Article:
Examining this index by group, it appears as though there is an uneven distribution with no pattern (fig 5a). In this case, the control group is not seen to be markedly different from the other groups. Group averages exhibit no significant differences (fig. 5b). The control value is slightly less than the other group values but not by a significant amount.
The observation that single-thrust low force/no force adjusting is effective is not new; in fact, some adherents of at least one upper cervical technique group (Atlas Orthogonalists) routinely adjust with an instrument off the skin with excellent results as judged by criteria comparable to those used in this study. Their results are futher bolstered by the fact that their patients achieve clinical improvement over time; they are not limited to a one-time assessment such as was done here.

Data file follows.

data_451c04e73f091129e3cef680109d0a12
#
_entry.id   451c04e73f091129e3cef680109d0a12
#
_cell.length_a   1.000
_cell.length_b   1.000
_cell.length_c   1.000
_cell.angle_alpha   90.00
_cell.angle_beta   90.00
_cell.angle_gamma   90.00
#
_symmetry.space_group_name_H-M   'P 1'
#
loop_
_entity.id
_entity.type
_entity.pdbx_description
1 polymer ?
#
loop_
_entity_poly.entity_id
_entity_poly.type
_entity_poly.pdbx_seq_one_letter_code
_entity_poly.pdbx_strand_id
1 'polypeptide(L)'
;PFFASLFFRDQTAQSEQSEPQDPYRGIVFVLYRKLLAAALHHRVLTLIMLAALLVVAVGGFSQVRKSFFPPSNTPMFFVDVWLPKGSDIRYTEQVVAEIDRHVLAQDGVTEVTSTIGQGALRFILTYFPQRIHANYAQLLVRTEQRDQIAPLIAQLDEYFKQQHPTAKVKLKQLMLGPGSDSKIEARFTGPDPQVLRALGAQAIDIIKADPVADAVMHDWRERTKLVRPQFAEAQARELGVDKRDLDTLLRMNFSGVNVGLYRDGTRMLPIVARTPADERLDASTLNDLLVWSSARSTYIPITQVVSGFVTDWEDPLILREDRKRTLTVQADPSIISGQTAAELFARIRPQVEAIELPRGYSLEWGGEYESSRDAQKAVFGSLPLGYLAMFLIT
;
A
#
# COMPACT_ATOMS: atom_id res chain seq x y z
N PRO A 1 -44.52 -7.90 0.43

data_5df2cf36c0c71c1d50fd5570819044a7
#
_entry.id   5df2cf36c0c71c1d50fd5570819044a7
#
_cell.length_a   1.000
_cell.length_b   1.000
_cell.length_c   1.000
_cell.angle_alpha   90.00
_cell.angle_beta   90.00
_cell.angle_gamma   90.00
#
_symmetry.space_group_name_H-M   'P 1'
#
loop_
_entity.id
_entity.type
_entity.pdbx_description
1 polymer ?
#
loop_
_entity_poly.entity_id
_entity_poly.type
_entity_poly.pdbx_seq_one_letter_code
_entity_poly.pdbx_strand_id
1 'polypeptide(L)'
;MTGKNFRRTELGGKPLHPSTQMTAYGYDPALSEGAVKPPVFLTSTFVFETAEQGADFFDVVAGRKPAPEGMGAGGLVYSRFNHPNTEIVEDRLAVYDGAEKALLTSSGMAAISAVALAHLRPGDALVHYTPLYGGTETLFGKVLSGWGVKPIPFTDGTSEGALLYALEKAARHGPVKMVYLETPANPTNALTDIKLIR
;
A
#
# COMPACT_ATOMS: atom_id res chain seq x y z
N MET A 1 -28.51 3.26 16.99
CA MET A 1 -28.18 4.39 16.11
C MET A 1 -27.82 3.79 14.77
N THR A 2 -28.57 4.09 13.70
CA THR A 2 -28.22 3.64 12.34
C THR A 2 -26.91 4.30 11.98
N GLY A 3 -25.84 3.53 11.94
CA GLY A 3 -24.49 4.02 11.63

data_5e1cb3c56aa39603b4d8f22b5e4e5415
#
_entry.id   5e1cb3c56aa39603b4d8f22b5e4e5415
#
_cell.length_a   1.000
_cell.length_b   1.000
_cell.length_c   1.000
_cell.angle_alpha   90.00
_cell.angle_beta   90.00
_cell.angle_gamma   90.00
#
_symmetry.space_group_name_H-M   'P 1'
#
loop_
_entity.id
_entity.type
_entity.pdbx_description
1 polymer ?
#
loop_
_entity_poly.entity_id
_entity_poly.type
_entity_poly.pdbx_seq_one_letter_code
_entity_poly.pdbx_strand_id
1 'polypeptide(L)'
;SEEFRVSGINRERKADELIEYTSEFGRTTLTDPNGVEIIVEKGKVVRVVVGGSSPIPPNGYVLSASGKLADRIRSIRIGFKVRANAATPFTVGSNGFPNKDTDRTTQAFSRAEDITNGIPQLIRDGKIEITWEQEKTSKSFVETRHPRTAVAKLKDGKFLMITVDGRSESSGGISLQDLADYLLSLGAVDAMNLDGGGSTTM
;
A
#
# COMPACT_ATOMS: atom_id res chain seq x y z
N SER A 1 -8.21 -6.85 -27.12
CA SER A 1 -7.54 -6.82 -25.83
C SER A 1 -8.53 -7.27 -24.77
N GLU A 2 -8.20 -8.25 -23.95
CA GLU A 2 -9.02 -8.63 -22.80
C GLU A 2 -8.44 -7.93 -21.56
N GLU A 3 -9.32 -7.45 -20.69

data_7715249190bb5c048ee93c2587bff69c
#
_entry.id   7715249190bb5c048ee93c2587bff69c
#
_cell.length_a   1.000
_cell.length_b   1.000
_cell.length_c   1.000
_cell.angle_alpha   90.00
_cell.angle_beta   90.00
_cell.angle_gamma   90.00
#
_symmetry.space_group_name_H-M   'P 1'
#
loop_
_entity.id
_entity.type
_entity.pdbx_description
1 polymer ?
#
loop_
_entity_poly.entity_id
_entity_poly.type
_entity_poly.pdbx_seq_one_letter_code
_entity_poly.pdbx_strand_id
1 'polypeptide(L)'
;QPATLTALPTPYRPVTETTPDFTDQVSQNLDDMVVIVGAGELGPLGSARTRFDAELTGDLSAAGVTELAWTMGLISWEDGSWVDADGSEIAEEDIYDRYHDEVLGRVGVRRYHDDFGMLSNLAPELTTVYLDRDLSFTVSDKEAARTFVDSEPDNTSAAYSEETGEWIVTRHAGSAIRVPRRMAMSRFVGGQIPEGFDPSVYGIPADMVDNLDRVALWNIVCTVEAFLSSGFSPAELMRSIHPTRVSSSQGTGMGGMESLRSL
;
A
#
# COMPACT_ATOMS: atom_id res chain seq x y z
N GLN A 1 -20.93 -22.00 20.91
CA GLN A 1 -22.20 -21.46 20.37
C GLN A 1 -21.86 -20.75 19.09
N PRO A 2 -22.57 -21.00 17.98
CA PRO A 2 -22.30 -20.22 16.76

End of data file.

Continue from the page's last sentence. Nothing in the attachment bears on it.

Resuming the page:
It is appropriate to question the degree to which these results are skewed by xray placement and analysis errors, especially given the control group outcome. Some of these errors may be considered as relatively constant, such as those due to xray misalignment, placement biases and methods of point choice. We have endeavored to eliminate these by maintaining aligned xrays and using more than one individual for placement and analysis decisions. Errors of these types would tend to show up on xrays as laterality biases or persistent distortions. We have not seen this. Another type of error, that due to random processes, should average itself out across a group of films. While we have attempted to reduce xray artifacts to a minimum, we acknowledge that no system is perfect. The fact that real changes were seen in the no-adjustment control group of magnitudes comparable to the adjusment groups suggests that the x-ray findings are questionable. That the changes seen in the control group were, on the average, lower suggests that the adjustments may have had some effect; exactly how much can not be assessed without accounting for the variance introduced by the x-ray uncertainty. The possibility of real effects can not be totally discounted, however, because of the differences seen in leg check and palpation between the adjustment and control groups.